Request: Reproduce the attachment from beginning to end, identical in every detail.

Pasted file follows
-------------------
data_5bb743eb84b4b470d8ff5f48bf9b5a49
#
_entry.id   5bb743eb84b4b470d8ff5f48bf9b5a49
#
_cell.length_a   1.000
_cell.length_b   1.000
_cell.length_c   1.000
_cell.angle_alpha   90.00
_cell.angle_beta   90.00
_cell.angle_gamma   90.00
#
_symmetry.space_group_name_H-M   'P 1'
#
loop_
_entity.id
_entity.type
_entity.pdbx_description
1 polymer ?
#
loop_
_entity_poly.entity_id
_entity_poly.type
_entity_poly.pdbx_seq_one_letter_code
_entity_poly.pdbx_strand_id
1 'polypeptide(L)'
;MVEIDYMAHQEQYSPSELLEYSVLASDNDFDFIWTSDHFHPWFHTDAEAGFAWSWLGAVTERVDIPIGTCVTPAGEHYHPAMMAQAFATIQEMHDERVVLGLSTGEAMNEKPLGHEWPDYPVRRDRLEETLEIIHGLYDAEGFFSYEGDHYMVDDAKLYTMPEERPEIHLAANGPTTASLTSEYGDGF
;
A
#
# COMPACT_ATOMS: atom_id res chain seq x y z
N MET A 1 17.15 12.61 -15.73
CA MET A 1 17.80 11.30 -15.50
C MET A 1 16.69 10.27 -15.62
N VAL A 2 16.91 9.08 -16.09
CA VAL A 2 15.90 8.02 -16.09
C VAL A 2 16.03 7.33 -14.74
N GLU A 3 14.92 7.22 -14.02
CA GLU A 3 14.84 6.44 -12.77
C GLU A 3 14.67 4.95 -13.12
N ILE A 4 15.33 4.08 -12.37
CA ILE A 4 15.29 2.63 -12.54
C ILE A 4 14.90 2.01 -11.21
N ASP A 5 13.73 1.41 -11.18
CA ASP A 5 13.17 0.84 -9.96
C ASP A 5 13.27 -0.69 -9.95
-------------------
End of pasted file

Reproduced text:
data_5bb743eb84b4b470d8ff5f48bf9b5a49
#
_entry.id   5bb743eb84b4b470d8ff5f48bf9b5a49
#
_cell.length_a   1.000
_cell.length_b   1.000
_cell.length_c   1.000
_cell.angle_alpha   90.00
_cell.angle_beta   90.00
_cell.angle_gamma   90.00
#
_symmetry.space_group_name_H-M   'P 1'
#
loop_
_entity.id
_entity.type
_entity.pdbx_description
1 polymer ?
#
loop_
_entity_poly.entity_id
_entity_poly.type
_entity_poly.pdbx_seq_one_letter_code
_entity_poly.pdbx_strand_id
1 'polypeptide(L)'
;MVEIDYMAHQEQYSPSELLEYSVLASDNDFDFIWTSDHFHPWFHTDAEAGFAWSWLGAVTERVDIPIGTCVTPAGEHYHPAMMAQAFATIQEMHDERVVLGLSTGEAMNEKPLGHEWPDYPVRRDRLEETLEIIHGLYDAEGFFSYEGDHYMVDDAKLYTMPEERPEIHLAANGPTTASLTSEYGDGF
;
A
#
# COMPACT_ATOMS: atom_id res chain seq x y z
N MET A 1 17.15 12.61 -15.73
CA MET A 1 17.80 11.30 -15.50
C MET A 1 16.69 10.27 -15.62
N VAL A 2 16.91 9.08 -16.09
CA VAL A 2 15.90 8.02 -16.09
C VAL A 2 16.03 7.33 -14.74
N GLU A 3 14.92 7.22 -14.02
CA GLU A 3 14.84 6.44 -12.77
C GLU A 3 14.67 4.95 -13.12
N ILE A 4 15.33 4.08 -12.37
CA ILE A 4 15.29 2.63 -12.54
C ILE A 4 14.90 2.01 -11.21
N ASP A 5 13.73 1.41 -11.18
CA ASP A 5 13.17 0.84 -9.96
C ASP A 5 13.27 -0.69 -9.95